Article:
Chroma Key and Greenscreen – Should I use S-Log3 or might Rec-709 be Better?

I’ve covered this before, but as this came up again in an online discussion I thought I would write about it again. For decades when I was doing a lot of corporate video work we shot greenscreen and chroma key with analoge or 8 bit, limited dynamic range, standard definition cameras and generally got great results (it was very common to use a bluescreen as blue spill doesn’t look as bad on skin tones as green). So now when we have cameras with much greater dynamic ranges and 10 bit recording is it better to shoot for greenscreen using S-Log3 (or any other log curve for that matter) or perhaps Rec-709?

Before going further I will say that there is no yes-no, right-wrong, answer to this question. I will also add that Rec-709 gets a bad rap because people don’t really understand how gamma curves/transfer functions actually work and how modern grading software is able to re-map the aquisition transfer function to almost any other transfer function. If you use a colour managed workflow in DaVinci Resolve it is very easy to take a Rec-709 recording and map it to S-Log3 so that you can apply the same grades to the 709 as you would to material originated using S-Log3. Of course the 709 recording may not have as much dynamic range as an S-Log3 recording, but it will “look” more or less the same.

Comming back to shooting greenscreen and chromakey:

S-Log3:
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Shoot using 10 bit S-log3 and you have 791 code values available (95-886) to record 14/15 stops of dynamic range. so on average across the entire curve each stop has around 55 code values. Between Middle Grey and +2 stops there are approx  155 code values – this region is important as this is where the majority of skin tones and the key background are likely to fall.

Rec-709:
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Shoot using vanilla Rec-709 and you are using 929 code values (90-1019) to record 6/7 stops so each stop has on average across the entire curve has around 125 code values. Between Middle Grey and +2 stops there are going to be around 340 code values.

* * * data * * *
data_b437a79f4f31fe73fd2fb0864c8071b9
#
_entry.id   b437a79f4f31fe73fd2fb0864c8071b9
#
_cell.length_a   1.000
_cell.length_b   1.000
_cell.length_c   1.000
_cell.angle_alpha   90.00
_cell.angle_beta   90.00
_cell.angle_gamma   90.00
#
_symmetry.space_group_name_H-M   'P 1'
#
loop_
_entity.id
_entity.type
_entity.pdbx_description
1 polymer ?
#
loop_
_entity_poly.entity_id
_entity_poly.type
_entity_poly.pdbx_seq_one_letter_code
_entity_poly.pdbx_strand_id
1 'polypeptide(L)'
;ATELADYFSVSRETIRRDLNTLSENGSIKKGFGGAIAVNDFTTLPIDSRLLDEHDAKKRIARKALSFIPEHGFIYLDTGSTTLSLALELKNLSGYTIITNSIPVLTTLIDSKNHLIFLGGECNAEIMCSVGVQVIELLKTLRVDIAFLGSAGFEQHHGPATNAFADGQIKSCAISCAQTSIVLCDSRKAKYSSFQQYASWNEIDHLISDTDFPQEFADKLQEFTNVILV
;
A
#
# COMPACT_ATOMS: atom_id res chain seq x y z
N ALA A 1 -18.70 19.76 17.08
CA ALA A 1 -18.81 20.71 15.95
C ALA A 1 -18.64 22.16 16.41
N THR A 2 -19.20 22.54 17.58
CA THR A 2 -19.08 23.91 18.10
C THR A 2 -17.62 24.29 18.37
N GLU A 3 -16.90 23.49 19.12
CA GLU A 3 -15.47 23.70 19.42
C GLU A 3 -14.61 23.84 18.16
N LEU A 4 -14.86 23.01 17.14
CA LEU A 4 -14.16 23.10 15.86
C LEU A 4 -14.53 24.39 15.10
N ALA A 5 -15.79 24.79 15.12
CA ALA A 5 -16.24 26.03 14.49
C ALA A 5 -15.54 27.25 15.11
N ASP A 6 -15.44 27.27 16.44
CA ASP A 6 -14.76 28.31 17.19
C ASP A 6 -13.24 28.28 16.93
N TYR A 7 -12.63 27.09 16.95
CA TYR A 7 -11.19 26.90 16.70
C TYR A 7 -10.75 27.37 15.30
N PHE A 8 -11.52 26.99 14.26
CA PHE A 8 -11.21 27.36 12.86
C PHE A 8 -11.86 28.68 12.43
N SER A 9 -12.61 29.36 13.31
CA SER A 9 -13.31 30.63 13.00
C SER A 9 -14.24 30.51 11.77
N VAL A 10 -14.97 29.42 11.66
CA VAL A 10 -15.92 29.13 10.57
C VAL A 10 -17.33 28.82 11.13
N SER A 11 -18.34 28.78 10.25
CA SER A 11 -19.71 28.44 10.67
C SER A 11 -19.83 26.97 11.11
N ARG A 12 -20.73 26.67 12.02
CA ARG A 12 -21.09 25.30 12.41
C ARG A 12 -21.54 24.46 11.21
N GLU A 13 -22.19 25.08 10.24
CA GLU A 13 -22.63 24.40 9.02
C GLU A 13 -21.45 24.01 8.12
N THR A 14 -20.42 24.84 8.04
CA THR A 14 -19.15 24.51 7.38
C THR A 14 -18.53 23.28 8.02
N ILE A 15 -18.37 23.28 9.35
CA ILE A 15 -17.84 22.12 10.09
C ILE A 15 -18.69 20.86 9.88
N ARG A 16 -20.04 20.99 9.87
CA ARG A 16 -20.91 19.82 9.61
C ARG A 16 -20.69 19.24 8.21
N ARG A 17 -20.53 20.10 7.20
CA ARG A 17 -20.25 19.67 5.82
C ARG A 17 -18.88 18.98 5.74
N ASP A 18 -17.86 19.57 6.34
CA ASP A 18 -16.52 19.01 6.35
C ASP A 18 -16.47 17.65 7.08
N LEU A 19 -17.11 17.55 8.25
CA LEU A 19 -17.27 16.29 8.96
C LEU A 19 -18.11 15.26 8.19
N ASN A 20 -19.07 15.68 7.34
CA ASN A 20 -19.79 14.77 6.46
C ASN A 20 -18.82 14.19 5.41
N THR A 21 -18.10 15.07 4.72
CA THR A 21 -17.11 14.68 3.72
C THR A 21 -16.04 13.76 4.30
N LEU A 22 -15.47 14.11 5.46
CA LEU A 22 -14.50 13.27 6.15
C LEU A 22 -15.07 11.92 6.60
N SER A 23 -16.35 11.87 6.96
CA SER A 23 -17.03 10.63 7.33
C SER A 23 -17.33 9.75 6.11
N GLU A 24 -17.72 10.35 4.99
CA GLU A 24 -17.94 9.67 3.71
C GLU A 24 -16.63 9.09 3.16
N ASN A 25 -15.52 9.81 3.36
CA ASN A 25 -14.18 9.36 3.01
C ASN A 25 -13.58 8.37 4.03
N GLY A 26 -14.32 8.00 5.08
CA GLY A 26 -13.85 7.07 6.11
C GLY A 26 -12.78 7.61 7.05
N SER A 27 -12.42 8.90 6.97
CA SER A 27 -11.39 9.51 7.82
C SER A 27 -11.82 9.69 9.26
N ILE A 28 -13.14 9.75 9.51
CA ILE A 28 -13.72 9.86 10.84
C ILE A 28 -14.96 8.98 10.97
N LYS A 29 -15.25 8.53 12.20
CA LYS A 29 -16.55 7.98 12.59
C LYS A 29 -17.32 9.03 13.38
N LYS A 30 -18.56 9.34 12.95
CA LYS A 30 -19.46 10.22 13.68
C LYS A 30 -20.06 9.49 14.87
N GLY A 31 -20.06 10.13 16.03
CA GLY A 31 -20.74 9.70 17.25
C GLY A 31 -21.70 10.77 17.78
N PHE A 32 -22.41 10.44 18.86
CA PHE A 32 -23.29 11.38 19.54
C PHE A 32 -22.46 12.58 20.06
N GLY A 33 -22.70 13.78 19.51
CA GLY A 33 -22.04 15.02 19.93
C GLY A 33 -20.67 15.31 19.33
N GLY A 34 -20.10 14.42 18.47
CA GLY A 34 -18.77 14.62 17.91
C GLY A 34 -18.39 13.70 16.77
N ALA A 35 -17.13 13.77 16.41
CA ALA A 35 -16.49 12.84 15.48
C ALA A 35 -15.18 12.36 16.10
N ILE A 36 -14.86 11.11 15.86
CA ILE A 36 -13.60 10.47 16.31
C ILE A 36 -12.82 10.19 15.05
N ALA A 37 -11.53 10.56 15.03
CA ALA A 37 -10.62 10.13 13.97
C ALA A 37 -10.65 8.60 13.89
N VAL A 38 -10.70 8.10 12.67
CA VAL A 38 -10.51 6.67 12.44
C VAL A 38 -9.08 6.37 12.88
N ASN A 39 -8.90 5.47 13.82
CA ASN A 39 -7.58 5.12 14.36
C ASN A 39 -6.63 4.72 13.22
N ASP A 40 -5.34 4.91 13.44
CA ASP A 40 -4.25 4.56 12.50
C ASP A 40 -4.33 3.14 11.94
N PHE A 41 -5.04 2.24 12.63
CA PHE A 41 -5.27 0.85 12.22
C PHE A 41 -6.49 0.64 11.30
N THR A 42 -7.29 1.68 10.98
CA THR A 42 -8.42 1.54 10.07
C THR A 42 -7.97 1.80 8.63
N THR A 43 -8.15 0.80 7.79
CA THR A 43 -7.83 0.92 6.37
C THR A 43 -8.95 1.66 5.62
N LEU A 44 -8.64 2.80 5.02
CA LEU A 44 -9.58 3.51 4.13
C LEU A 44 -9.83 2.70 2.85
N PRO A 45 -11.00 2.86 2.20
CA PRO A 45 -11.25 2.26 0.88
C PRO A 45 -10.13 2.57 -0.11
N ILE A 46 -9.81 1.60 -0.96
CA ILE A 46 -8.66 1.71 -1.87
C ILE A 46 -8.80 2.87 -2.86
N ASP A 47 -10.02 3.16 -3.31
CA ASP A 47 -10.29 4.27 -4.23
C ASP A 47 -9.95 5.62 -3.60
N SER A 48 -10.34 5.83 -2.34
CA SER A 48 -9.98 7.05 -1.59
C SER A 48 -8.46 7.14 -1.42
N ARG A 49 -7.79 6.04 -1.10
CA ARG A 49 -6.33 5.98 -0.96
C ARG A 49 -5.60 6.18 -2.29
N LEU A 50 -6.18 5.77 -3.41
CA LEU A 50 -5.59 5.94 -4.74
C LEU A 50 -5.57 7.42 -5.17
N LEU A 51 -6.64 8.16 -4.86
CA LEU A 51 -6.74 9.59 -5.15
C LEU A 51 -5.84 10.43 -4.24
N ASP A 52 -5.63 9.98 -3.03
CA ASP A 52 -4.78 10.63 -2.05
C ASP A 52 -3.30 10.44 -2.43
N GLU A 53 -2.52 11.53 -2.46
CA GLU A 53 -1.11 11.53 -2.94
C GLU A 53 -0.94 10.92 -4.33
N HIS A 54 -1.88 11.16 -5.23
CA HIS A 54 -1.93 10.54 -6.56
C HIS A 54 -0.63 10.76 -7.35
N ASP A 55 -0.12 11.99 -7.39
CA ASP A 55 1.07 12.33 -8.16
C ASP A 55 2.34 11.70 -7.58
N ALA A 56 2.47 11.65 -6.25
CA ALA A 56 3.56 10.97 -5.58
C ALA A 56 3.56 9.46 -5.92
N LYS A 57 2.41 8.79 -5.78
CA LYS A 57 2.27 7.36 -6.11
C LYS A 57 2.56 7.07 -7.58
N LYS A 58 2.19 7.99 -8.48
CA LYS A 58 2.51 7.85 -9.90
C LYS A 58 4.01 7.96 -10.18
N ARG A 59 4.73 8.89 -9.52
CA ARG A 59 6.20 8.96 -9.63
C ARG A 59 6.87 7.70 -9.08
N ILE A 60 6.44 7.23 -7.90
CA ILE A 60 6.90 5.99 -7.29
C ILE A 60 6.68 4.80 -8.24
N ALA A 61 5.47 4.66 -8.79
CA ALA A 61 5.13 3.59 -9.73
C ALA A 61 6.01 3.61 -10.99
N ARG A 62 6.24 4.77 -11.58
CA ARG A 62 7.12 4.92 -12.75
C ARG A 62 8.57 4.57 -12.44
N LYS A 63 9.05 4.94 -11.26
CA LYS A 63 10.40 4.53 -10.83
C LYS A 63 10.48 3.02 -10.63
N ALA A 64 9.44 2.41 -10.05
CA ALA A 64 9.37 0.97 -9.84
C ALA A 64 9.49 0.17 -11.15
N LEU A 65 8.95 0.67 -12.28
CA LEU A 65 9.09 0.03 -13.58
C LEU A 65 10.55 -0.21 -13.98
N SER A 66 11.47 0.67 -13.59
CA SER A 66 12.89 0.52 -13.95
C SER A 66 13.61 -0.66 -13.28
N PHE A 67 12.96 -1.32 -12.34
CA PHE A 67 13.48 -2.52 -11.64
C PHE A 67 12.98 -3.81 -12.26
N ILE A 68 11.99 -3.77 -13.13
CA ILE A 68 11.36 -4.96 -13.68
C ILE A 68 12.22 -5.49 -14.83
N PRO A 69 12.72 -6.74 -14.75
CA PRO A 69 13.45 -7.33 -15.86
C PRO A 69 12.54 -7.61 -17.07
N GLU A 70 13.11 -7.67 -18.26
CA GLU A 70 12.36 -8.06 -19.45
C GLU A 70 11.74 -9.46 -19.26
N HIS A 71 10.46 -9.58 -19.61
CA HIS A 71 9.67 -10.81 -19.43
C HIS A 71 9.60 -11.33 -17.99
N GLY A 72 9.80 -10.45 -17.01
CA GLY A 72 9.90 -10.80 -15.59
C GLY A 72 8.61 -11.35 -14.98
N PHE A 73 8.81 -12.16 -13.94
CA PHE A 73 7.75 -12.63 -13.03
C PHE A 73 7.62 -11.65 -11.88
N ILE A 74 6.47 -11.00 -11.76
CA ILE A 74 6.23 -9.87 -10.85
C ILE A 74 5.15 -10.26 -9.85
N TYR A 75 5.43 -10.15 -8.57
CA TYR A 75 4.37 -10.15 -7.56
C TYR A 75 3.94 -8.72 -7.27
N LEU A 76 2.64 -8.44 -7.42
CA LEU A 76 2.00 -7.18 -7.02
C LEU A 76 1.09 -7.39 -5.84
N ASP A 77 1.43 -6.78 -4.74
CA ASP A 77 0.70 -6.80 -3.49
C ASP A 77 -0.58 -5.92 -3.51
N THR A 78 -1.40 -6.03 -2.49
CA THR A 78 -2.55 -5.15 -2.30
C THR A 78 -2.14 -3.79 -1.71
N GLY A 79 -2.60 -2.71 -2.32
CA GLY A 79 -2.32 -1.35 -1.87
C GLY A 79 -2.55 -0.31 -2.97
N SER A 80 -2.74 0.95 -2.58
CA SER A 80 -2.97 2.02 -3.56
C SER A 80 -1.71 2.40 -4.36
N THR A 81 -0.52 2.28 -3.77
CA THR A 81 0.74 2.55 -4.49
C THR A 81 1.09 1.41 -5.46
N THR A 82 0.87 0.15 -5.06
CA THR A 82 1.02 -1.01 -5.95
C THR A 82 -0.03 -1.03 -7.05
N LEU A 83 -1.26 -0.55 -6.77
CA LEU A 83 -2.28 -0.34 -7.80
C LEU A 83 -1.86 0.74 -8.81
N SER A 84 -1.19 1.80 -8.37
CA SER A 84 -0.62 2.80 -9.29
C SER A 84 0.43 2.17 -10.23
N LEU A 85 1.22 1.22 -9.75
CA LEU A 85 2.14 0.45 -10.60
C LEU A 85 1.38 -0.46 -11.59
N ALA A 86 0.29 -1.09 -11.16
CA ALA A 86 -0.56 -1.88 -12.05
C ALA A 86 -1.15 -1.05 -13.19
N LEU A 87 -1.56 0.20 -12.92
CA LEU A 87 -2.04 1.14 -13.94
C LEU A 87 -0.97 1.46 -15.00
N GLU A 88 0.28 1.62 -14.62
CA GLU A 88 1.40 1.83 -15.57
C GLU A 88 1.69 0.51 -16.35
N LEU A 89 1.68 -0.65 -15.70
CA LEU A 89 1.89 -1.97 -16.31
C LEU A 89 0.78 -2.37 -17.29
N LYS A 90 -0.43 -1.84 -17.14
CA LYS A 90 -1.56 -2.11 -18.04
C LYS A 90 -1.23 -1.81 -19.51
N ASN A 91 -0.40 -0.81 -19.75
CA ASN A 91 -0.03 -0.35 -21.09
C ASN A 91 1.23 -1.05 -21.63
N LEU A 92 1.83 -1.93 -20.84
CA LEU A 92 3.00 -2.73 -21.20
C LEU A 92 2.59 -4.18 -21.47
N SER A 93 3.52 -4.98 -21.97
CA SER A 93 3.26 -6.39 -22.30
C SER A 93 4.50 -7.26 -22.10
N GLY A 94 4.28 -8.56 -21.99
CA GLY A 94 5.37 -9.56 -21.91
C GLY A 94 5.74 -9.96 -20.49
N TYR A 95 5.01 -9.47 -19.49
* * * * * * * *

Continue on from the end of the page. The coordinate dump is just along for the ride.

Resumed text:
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That is not an insignificant difference, it’s not far off the  difference between shooting with 10 bit or 12 bit.
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If you were to ask someone whether it is better to shoot using 10 bit or 12 bit I am quite sure the automatic answer would be 12 bit because the general concensus is – more bits is always better.
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A further consideration is that the Sony cameras operate at a lower ISO when shooting with standard gammas and as a result you will have an improved signal to noise ratio using 709 than when using S-log3 and this can also make it easier to achieve a good, clean, key.
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However you do also need to think about what it is you are shooting and how it will be used. If you are shooting greenscreen in a studio then you should have full control over your lighting and in most cases 6 or 7 stops is all you need, so Rec-709 should be able to capture everything comfortably well. If you are shooting outside with less control over the light perhaps Rec-709 won’t have sufficient range.
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If the background plates have been shot using S-Log3 then some people don’t like keying 709 into S-Log3. However a colour managed workflow can deal with this very easily. We should consider that 709 and S-Log3 in a workflow where grading is a big part should not be though of as “looks” but simply as transfer functions or maps of what brightness/saturation seen by the camera is recorded at what code value. Handle these transfer functions correctly via a colour managed workflow and both will “look” the same and both will grade the same within their respective capture limits.
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For an easy workflow you might chose to shoot the greenscreen elements using log with the same settings as the plates. There is nothing wrong with this, it works, it is a very commonly used workflow but it isn’t necessarily always going to be optimum. A lot of people will put a lot of emphasis on using raw or greater bit depths to maximise the quality of their keying, but overlook gamma choice altogether, simply because “Rec-709” is almost a dirty word these days.
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If you have more control, and want absolutely the best possible key, you might be better off using Rec-709. As you will have more data per stop which makes it easier for the keying software to identify edges and less noise. If using Rec-709 you want to chose a version of Rec-709 where you can turn off the camera’s knee as this will prevent the 709 curve from crushing the highlights which can make them difficult to grade. In a studio situation you shouldn’t need to use a heavy knee.

I suggest you experiment and test for yourself and not every situation will be the same, sometimes S-Log3 will be the right choice, other times Rec-709.
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One thought on “Chroma Key and Greenscreen – Should I use S-Log3 or might Rec-709 be Better?”

  1. Hi Alister, thank your for this insight. As an FX9 owner, when shooting greenscreen, would you recommend S-Cinetone in the same way, i.e. for the same reasons as Rec-709? Or is it a worse choice because a color managed workflow would not be able to convert it? (I assume Rec-709 and S-Log3 have known and standardized transfers, whereas S-Cinetone doesn’t).
    Best, Andreas

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